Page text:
There are times when national events so overwhelm the municipal sector that I feel obligated to comment on developments in the nation's capital. Last week's historic downgrade of the U.S. debt rating by Standard and Poor's is such an event. The loss of AAA status is a black eye on the nation, the Obama administration and anybody else that the bickering partisans inside the Beltway wish to blame (other than themselves, of course).

President Obama has watched his team of economic advisors come and go during his term in office, to the point that the only real survivor is Treasury Secretary Timothy Geithner, who has been criticized heavily -- and with occasional ridicule -- in the blogosphere despite his impressive credentials and faithful service. As the nation skates on ever-thinner ice at the risk of a double-dip recession, we need stronger leadership from a credible financial expert who's already shown a track record for making tough decisions and leading the country out of malaise.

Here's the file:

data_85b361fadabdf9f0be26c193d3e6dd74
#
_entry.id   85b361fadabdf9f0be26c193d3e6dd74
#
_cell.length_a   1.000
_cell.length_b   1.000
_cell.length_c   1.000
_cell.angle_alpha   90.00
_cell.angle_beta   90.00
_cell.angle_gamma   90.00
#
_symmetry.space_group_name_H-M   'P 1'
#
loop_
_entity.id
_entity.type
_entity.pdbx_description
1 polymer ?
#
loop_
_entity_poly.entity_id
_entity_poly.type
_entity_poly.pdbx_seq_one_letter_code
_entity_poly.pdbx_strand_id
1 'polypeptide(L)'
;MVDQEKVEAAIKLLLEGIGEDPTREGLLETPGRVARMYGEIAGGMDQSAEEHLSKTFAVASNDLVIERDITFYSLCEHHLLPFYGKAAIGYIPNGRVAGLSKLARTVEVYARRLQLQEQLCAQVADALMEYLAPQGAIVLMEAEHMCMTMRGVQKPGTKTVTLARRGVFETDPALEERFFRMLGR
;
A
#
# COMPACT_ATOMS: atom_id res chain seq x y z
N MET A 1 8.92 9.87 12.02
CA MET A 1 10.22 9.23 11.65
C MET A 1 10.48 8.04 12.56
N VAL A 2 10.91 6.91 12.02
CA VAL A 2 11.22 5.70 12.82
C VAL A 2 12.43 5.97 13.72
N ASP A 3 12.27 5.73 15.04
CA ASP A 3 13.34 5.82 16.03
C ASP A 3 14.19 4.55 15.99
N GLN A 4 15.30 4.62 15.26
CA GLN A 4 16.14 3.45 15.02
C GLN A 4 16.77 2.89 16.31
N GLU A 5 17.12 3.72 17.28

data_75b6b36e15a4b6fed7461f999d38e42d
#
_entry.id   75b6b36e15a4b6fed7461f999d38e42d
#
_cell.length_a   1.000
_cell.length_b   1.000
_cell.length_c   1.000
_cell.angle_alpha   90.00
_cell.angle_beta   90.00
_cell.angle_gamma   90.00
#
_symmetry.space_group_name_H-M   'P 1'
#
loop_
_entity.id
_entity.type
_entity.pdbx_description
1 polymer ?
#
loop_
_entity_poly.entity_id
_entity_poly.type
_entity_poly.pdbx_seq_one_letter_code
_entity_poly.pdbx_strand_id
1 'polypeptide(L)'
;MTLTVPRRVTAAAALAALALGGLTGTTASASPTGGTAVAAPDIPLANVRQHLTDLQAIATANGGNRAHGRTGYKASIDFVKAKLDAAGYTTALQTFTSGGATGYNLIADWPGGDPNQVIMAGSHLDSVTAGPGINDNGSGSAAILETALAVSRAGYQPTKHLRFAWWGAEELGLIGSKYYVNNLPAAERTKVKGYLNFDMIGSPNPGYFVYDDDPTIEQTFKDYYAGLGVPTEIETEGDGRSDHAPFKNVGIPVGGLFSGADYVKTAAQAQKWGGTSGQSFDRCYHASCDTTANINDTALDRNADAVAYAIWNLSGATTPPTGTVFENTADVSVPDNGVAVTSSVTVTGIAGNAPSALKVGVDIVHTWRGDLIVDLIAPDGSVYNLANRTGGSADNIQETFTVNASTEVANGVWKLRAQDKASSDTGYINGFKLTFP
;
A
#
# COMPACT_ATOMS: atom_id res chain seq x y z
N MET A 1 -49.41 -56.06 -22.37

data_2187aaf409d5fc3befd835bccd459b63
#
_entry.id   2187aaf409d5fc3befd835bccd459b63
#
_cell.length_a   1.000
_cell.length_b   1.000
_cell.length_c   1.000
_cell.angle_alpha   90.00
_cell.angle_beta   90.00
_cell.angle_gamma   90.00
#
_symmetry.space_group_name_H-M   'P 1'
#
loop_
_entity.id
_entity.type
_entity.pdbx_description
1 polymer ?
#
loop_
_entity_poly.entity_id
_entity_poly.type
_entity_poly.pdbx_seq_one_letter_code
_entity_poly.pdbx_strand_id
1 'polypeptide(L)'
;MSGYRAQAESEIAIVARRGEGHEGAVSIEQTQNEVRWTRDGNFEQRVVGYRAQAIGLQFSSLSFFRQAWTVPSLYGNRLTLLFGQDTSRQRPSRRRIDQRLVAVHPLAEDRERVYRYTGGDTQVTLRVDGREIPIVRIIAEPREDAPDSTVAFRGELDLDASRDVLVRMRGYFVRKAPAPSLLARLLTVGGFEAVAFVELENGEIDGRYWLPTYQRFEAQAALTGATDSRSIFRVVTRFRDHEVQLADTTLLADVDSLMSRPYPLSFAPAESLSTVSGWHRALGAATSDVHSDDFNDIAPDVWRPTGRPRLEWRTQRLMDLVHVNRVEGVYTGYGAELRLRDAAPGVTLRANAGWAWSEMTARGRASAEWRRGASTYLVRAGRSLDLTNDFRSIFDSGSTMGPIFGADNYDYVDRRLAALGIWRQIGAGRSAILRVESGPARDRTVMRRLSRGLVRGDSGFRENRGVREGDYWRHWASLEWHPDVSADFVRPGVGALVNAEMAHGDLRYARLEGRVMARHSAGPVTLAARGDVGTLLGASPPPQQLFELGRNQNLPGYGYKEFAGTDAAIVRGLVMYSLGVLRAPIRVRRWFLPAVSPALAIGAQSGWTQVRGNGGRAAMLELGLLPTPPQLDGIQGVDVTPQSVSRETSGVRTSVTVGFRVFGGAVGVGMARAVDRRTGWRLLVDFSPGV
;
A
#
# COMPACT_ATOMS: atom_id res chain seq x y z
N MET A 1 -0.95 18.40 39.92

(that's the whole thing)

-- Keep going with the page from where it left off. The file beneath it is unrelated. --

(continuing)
I don't believe for a minute that there is a single Superman who can save our country from financial meltdown, but it's increasingly clear that we need a real adult at the president's side to help steer the country through the most treacherous financial waters in our lifetimes. Maybe somebody else can come up with a better suggestion, but my nomination for this role is former Federal Reserve Chairman Paul Volcker. The son of a city manager, Volcker has demonstrated a strong commitment to public service, and a far deeper understanding of global financial markets and the workings and shortcomings of the capitalist economy than anybody else who would be available to help the White House. For the next year, he'd be ideally suited for this role.

With state and local government credit ratings now at risk because of the federal downgrade, everybody who reads Governing magazine and its e-newsletters has a vested interest in seeing the country pull out of the mess it's in now.

I don't care what role Volcker is assigned, whether it be to head up a reformulated council of economic advisors or to take over the helm at the Treasury Department. All I ask is that the president act quickly to help inspire global confidence that we have a stronger team at the top.